Back to the Start

Parke Wilde teaches and writes about U.S. Food Policy at the Friedman School of Nutrition Science and Policy at Tufts University. He also maintains this blog. A friend sent me a link to today’s post with the subject line “check out this commercial”, which I promptly did- without reading the blog post title or the blog post.
I was instantly in love with Willie Nelson’s voice (covering a rendition of a Coldplay song, I came to learn) and the beautiful simplicity of the commercial. I wanted to cheer when the farmer started knocking down the barn walls (but then thought better of it because I was at work and don’t want to draw attention to the fact that I seem to have friends all over the place that are conspiring to get me fired). In the middle of the commercial I wanted (as Dr. Wilde was moved to do) to visit my local Farmers’ Market (which is also open this afternoon) and give all the farmers hugs for doing what they do.

But then the commercial ended, and I realized that this was an ad for- of all things- Chipotle. I felt tricked; hoodwinked. But I gave it a minute. Then another. And I read about their pledge to provide “Food with Integrity” and to treat animals like animals; and surely these things are improvements over other fast food restaurants’ stances on sustainability and health (of the planet, their animals, and our own). That said, I think Dr. Wilde’s interpretation that the “imagery overreaches what a fast-food restaurant can be expected to achieve” is spot on.

And there is still a part of me that would have liked this just a little bit more, if it weren’t attached to such a giant corporation. Call me crazy.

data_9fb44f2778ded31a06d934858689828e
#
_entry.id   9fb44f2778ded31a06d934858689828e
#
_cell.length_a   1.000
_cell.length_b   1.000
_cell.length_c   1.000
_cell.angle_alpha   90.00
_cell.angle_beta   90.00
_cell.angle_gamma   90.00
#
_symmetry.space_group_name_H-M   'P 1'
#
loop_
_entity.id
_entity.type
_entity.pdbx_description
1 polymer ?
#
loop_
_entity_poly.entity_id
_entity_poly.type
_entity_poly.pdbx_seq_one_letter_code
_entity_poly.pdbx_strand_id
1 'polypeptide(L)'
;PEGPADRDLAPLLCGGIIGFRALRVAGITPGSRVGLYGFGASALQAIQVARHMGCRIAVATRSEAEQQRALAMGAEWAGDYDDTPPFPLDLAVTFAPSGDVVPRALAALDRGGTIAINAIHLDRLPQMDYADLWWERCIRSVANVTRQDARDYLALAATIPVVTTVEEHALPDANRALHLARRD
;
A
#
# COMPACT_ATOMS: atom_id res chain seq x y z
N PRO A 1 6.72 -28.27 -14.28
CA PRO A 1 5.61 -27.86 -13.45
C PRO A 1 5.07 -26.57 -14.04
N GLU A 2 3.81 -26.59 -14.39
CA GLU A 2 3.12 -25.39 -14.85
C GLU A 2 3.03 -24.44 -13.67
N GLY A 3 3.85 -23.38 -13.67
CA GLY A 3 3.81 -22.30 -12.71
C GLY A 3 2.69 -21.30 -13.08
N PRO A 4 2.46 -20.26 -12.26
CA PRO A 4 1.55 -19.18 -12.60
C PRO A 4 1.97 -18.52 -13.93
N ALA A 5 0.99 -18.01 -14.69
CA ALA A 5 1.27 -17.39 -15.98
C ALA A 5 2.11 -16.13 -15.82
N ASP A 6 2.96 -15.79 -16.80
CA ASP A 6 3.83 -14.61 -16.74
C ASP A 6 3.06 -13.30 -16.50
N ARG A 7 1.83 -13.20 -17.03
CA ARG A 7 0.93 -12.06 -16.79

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3 thoughts on “Back to the Start

  1. Not liking Chipotle just because it has been successful seems a bit problematic to me. They seem to be far more concerned with food than most places – including most small/local ones. Size alone ought not condem them. Would it be better if they applied these principles to their original restaurant only?
    I certainly don’t want to defend them not knowing all the facts but, success ought not be a strike against them.

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    1. You are absolutely right Tom, and the issue I had, ultimately, is not that it was Chipotle, per se, but that I was caught not expecting to see that commercial coming from such a large company. I am always a bit skeptical, it’s my default with things like this, and so I can’t help but think there are ulterior motives. Maybe I was just pissed that they (the large fast food company, the “enemy”) actually made me feel something.
      With that said, I do think they are more conscientious than most places, large or small, and that does count for something.

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  2. Of course, I usually argue just for the fun of it. But one could make a case that having a large firm doing things “right” (or at least better) is a gain over a small one doing the same thing. Matters of scale and having a sufficiently large market are important in convincing growers, for example, to change techniques for the better. It’s tough. We can make gazpacho (yum) from local tomatoes (very costly) or from Costco tomatoes that are from Ontario. The Canadian ones are transported BUT are very well grown in a set up that is virtually organic, and are MUCH cheaper. How to balance the obvious value of local vs providing a market to a grower who seems to really be doing a good job.

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